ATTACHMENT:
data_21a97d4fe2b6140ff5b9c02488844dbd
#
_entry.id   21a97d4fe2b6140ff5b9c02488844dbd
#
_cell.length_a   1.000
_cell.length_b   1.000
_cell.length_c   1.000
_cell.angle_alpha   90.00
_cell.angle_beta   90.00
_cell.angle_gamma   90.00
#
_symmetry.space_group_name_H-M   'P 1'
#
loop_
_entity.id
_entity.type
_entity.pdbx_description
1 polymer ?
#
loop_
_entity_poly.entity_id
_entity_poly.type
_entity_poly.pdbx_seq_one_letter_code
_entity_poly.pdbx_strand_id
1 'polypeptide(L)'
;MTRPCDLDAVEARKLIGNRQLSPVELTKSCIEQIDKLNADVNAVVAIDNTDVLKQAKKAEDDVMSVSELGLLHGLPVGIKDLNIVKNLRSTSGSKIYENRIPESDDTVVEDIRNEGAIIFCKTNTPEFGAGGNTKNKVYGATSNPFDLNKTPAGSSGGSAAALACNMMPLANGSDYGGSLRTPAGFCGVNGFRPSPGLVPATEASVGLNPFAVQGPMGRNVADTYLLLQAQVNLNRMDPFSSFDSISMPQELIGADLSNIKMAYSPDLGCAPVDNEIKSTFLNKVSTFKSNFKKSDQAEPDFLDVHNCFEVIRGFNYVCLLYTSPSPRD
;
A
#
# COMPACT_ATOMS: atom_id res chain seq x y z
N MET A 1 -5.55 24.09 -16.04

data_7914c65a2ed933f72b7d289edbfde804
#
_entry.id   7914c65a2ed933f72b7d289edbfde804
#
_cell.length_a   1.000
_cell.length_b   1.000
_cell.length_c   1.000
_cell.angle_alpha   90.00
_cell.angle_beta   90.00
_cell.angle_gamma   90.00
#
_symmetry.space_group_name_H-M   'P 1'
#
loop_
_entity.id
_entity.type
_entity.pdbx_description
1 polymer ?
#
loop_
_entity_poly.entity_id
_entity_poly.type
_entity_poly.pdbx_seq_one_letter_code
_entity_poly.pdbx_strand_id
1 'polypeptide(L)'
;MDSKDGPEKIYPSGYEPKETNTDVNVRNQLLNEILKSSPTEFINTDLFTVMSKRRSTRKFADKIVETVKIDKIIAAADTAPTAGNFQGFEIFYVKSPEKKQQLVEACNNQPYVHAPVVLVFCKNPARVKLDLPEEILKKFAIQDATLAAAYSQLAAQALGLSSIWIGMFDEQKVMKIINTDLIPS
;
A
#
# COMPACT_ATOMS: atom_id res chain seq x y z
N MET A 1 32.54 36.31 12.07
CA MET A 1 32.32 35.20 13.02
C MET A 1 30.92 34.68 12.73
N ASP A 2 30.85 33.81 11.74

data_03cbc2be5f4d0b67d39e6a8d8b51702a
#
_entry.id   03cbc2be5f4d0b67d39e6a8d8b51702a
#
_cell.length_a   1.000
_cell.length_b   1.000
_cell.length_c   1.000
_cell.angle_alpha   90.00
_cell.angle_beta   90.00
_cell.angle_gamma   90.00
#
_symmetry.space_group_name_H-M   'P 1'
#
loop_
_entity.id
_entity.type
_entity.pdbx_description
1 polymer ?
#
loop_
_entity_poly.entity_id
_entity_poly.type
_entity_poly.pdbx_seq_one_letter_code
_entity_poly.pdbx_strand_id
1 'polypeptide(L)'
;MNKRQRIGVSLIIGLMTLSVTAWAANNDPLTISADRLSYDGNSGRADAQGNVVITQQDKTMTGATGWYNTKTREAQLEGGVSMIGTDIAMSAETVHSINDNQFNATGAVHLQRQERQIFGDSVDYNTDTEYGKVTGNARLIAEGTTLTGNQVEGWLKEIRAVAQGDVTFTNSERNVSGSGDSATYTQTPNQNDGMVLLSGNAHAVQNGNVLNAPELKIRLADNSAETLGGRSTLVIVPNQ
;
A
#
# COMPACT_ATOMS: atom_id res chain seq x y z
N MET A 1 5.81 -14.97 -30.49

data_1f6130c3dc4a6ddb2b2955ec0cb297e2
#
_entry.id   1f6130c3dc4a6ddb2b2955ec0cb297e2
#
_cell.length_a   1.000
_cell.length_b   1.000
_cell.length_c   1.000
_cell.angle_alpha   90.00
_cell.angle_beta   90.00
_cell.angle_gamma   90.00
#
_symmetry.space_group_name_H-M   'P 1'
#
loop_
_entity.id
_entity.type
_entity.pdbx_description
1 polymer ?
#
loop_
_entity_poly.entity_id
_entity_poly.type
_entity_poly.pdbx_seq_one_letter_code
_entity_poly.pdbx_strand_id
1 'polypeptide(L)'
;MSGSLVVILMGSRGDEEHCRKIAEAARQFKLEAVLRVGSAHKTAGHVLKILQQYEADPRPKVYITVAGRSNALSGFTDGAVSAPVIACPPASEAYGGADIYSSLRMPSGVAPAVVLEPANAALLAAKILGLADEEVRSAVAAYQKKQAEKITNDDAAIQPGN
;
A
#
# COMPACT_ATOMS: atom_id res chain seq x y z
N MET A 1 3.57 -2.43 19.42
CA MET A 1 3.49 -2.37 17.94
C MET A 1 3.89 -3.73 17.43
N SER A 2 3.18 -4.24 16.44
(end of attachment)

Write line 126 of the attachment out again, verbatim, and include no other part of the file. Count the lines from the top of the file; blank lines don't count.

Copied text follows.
# COMPACT_ATOMS: atom_id res chain seq x y z